The Nightwatchman – The Wisden Cricket Quarterly
The Nightwatchman is a quarterly collection of essays and long-form articles and is available in print and e-book formats.
Isabelle Westbury asks whether the game is undergoing a cultural shift.
Nearly 30 years on British Asians have still not been fully accepted into English cricket. However, the next 18 months offer an excellent opportunity for change – a chance to build on the events of last year: Pakistan’s victory over India in the Champions Trophy and India’s bold run in the Women’s World Cup. With the India and Pakistan men’s teams touring the UK this summer, and a World Cup to follow in 2019, more subcontinental cricket is coming to these shores than ever before. What more can be done to ensure that cricket in this country really is a game for everyone who lives here – including the three million South Asians who make up almost ve per cent of the population?
Isabelle Westbury compares the English recreational game with its Australian counterpart, with the help of Daniel Bell-Drummond of Kent and The Grade Cricketer’s Sam Perry
During an ashes series, every aspect of English and Australian life becomes a fevered competition, from how imaginative the crowd chants are, to who serves the best coffee*. as predictably as Nathan Lyon taking Moeen Ali’s wicket, so every level of cricket in each country is scrutinised, often becoming the saviour of, or scapegoat for, a series win or loss. This time county cricket bore the brunt, its bloated 18-team set-up deemed inferior to the She eld Shield, which is played between just six states. inevitably club cricket, the next layer down, is also dissected – and compared. for many young english county players, grade cricket, the highest form of club cricket in each australian state, is a rite of passage. it is an opportunity to play bruising cricket in a warm climate at a standard often compared to some of the second division county teams.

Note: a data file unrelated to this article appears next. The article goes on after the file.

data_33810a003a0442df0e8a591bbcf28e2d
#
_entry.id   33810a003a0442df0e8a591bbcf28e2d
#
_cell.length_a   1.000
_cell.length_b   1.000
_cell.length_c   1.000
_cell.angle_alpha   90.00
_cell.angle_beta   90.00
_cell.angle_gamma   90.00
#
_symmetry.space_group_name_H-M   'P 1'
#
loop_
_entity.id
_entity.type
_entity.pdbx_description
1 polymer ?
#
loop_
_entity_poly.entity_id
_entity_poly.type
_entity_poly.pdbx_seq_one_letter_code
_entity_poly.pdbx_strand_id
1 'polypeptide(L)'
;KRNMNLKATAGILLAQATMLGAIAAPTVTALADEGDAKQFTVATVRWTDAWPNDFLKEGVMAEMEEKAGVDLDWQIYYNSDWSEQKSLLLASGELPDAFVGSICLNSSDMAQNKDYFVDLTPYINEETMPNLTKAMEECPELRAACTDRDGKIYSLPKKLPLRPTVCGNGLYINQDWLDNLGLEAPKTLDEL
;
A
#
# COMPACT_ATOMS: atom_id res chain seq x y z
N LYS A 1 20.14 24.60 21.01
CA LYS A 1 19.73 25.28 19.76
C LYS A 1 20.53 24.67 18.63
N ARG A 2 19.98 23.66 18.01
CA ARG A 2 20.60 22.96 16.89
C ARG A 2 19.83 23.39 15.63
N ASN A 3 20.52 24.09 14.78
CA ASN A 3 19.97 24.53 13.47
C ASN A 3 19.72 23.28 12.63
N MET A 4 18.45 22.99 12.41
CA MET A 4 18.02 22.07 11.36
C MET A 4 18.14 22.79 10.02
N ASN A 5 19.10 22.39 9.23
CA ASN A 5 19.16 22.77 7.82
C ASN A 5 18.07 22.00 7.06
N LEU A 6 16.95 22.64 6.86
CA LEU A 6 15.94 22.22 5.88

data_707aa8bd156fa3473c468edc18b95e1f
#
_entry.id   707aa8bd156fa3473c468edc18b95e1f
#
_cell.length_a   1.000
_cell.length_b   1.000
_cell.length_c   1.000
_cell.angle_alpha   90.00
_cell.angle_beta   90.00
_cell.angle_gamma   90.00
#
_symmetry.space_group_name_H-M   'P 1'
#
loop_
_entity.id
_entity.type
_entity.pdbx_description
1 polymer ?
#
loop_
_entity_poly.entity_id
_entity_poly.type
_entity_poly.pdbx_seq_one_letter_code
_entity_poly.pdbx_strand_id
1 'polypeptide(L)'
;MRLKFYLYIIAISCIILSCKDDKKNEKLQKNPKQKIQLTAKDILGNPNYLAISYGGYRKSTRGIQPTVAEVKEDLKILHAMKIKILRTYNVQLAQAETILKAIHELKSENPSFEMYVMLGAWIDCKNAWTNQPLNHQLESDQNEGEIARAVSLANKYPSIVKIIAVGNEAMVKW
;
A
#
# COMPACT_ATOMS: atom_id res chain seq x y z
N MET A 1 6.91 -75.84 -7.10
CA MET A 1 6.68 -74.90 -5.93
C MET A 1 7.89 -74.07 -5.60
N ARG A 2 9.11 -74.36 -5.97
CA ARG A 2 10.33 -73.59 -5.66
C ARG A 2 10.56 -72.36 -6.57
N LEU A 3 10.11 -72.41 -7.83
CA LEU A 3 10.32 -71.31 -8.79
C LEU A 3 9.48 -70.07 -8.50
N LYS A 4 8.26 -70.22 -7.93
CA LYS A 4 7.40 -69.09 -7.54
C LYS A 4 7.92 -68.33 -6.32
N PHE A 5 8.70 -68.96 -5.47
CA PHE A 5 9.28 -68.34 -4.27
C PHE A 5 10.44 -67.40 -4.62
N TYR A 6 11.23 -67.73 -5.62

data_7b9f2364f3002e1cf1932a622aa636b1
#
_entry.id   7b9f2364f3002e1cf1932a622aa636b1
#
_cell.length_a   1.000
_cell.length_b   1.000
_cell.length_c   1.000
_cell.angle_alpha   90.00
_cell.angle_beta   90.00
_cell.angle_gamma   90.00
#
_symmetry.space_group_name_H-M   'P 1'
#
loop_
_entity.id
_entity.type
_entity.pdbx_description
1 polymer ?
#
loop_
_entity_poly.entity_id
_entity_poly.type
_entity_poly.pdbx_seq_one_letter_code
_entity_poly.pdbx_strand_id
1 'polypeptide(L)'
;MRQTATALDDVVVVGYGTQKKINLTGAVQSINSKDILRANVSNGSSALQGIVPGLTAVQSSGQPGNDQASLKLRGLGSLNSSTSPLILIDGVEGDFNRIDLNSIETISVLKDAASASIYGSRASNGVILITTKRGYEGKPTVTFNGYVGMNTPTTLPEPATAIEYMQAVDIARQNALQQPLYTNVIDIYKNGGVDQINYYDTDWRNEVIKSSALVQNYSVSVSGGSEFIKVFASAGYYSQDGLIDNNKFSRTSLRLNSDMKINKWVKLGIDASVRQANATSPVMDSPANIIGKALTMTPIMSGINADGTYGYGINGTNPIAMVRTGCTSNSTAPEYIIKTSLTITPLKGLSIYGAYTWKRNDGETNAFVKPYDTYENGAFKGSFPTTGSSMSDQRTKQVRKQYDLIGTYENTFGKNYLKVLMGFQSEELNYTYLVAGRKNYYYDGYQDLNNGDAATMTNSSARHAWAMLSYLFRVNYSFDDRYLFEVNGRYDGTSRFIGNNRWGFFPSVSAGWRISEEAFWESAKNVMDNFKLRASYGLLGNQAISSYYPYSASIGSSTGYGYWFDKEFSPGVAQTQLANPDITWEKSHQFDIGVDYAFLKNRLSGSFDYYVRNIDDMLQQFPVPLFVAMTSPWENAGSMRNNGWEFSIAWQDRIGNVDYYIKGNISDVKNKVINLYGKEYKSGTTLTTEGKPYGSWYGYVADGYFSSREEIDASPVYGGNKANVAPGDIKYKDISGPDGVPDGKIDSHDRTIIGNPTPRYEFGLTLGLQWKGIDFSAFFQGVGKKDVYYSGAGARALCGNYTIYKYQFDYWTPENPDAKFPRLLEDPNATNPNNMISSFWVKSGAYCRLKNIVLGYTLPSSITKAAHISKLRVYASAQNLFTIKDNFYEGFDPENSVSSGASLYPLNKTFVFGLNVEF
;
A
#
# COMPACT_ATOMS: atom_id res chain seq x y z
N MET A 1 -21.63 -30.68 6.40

Isabelle Westbury reports on how the ‘British’ duo were signed as replacements with great success
There is something about defying expectations that suits the English. Label us favourites and we will self-destruct. Make it clear from the outset that we are very much second best, however, and we thrive.
The extent to which county cricket is clearly ignored by pundits and decision-makers is damning, says Isabelle Westbury.
Tales & treasures from cricket’s glorious past
The cricket broadcaster and former Middlesex captain on a summer which marked a turning point in cricket’s balance of power, and the year she turned English
2017 has been a vintage year for vintage talents. From Trott’s trio of Championship tons to Sanga’s sumptuous sign-off, old stagers have graced county cricket this term. But what keeps them coming back for more, long after the international lights have gone out?